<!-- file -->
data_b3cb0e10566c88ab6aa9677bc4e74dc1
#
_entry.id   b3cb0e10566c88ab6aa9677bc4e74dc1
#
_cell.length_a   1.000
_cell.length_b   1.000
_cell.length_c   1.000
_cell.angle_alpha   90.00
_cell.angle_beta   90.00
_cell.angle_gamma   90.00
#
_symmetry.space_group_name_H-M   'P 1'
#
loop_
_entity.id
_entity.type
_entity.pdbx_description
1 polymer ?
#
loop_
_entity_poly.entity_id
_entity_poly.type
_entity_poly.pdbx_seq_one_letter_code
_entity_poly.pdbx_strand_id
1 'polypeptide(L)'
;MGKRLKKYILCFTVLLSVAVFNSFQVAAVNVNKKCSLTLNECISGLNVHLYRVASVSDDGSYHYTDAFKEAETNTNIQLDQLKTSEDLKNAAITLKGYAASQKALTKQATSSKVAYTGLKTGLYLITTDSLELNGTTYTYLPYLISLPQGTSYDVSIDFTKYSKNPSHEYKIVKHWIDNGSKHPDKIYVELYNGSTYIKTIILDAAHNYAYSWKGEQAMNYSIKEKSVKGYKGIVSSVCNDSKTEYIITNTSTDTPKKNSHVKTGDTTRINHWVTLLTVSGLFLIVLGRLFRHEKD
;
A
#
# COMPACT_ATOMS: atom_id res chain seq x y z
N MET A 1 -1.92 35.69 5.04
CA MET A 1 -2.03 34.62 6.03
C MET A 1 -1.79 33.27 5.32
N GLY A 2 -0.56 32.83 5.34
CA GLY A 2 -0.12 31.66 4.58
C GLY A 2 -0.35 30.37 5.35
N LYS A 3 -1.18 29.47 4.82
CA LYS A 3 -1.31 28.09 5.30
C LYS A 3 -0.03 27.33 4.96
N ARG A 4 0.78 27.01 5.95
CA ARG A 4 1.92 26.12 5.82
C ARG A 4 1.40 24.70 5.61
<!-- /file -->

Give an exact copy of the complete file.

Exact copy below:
data_b3cb0e10566c88ab6aa9677bc4e74dc1
#
_entry.id   b3cb0e10566c88ab6aa9677bc4e74dc1
#
_cell.length_a   1.000
_cell.length_b   1.000
_cell.length_c   1.000
_cell.angle_alpha   90.00
_cell.angle_beta   90.00
_cell.angle_gamma   90.00
#
_symmetry.space_group_name_H-M   'P 1'
#
loop_
_entity.id
_entity.type
_entity.pdbx_description
1 polymer ?
#
loop_
_entity_poly.entity_id
_entity_poly.type
_entity_poly.pdbx_seq_one_letter_code
_entity_poly.pdbx_strand_id
1 'polypeptide(L)'
;MGKRLKKYILCFTVLLSVAVFNSFQVAAVNVNKKCSLTLNECISGLNVHLYRVASVSDDGSYHYTDAFKEAETNTNIQLDQLKTSEDLKNAAITLKGYAASQKALTKQATSSKVAYTGLKTGLYLITTDSLELNGTTYTYLPYLISLPQGTSYDVSIDFTKYSKNPSHEYKIVKHWIDNGSKHPDKIYVELYNGSTYIKTIILDAAHNYAYSWKGEQAMNYSIKEKSVKGYKGIVSSVCNDSKTEYIITNTSTDTPKKNSHVKTGDTTRINHWVTLLTVSGLFLIVLGRLFRHEKD
;
A
#
# COMPACT_ATOMS: atom_id res chain seq x y z
N MET A 1 -1.92 35.69 5.04
CA MET A 1 -2.03 34.62 6.03
C MET A 1 -1.79 33.27 5.32
N GLY A 2 -0.56 32.83 5.34
CA GLY A 2 -0.12 31.66 4.58
C GLY A 2 -0.35 30.37 5.35
N LYS A 3 -1.18 29.47 4.82
CA LYS A 3 -1.31 28.09 5.30
C LYS A 3 -0.03 27.33 4.96
N ARG A 4 0.78 27.01 5.95
CA ARG A 4 1.92 26.12 5.82
C ARG A 4 1.40 24.70 5.61